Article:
Christopher Pramuk is an associate professor of theology and the University Chair of Ignatian Thought and Imagination at Regis University in Denver. He is the author of two award-winning studies of Thomas Merton, as well as Hope Sings, So Beautiful: Graced Encounters Across the Color Line, a meditation on race relations in society and church.
Roger Haight’s latest book is a master class in Christian apologetics. Haight’s study rises from pointed questions put to the believer, questions that cannot be ignored or wished away.
Joyce Coleman sings the soul of a community whose faith has been tested by fire across generations, centuries, in this country. To sing such a faith is, for this white Catholic, to be filled with wonder and gratitude—beyond words, beyond speech, beyond concept.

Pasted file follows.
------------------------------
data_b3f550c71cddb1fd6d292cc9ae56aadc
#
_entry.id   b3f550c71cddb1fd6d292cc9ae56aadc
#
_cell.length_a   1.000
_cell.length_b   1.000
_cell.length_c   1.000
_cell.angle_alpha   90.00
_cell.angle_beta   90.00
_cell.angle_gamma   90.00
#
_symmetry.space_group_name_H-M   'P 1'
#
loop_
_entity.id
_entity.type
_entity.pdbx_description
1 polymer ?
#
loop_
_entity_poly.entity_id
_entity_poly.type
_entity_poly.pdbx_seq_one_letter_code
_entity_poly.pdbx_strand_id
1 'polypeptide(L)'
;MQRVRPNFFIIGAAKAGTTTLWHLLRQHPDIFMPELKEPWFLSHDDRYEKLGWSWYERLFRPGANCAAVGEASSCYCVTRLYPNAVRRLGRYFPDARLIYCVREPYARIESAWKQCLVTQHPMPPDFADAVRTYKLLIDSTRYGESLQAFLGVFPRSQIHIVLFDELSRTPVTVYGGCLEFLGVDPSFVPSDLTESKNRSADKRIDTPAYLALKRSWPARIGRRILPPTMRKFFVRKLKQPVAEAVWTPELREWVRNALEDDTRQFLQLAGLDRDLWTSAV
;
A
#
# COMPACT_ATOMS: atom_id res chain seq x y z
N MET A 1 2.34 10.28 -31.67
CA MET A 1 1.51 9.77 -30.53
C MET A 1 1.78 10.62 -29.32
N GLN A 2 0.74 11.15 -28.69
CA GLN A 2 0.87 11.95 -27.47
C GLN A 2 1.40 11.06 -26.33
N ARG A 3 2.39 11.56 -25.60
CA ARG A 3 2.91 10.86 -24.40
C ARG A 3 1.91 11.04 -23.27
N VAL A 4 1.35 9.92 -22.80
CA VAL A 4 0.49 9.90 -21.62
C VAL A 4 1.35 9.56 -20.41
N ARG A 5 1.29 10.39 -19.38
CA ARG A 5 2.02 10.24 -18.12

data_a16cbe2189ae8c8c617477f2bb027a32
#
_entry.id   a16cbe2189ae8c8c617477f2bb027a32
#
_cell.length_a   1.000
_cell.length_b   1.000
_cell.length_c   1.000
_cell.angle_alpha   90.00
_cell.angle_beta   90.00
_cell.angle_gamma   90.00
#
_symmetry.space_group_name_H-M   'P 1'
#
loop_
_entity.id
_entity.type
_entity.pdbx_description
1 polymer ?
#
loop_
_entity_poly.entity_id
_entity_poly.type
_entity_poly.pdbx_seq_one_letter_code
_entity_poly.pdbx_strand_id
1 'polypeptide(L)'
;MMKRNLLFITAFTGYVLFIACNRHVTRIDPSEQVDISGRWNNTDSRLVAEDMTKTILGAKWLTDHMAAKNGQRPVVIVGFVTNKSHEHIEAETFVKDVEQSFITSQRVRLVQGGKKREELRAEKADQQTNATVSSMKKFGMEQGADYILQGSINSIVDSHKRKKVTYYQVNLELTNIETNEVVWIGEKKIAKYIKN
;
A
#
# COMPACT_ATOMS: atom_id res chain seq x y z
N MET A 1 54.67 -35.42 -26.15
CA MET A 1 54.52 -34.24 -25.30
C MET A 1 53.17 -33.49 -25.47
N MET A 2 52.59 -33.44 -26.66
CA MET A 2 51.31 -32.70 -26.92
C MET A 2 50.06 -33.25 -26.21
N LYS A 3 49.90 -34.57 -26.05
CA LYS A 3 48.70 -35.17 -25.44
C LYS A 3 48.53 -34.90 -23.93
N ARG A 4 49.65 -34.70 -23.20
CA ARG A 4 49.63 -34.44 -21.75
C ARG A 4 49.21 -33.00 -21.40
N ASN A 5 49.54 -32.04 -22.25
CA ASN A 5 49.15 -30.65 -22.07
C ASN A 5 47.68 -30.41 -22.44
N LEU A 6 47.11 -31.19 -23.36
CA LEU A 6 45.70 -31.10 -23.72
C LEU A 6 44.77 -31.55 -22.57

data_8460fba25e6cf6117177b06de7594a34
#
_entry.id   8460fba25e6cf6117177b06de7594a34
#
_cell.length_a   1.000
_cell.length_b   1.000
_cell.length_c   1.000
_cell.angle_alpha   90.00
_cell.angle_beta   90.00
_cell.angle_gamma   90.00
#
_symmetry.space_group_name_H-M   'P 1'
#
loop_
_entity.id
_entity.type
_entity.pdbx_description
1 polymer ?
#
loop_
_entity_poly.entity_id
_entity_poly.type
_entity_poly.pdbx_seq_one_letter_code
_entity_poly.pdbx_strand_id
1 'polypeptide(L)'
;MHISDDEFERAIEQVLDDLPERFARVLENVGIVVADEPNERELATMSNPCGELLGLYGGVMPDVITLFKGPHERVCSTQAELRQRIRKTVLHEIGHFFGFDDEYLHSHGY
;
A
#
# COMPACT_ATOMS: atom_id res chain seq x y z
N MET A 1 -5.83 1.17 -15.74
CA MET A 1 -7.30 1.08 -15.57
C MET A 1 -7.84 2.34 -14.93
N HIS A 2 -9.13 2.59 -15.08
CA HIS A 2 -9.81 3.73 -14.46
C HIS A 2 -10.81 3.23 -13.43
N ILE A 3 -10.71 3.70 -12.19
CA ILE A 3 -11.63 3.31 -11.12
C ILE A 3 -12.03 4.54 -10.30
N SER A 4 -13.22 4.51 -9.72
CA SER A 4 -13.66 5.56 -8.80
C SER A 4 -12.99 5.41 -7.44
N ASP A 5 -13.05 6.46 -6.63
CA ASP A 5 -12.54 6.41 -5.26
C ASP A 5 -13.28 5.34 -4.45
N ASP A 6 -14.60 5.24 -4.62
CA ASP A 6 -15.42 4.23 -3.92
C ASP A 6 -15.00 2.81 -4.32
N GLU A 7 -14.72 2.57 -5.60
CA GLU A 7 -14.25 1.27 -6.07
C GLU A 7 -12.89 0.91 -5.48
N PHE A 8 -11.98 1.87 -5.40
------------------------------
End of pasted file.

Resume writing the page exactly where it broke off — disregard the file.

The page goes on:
Adolfo Nicolás, S.J., former superior general of the Society of Jesus, helped to recenter the role of imagination in Jesuit education and in the intellectual and spiritual formation of the whole person.
Sister Thea did not hesitate to challenge and even chide the bishops for their complicity in a “church of paternalism, of a patronizing attitude” toward people of color.
I was 32 when I made my first trip into the high desert plains of northern New Mexico, known to many as the landscape that inspired artist Georgia O’Keeffe, and to a few as the home of the Taos Pueblo Indians. About an hour’s drive from Taos and 20 minutes more up the state highway from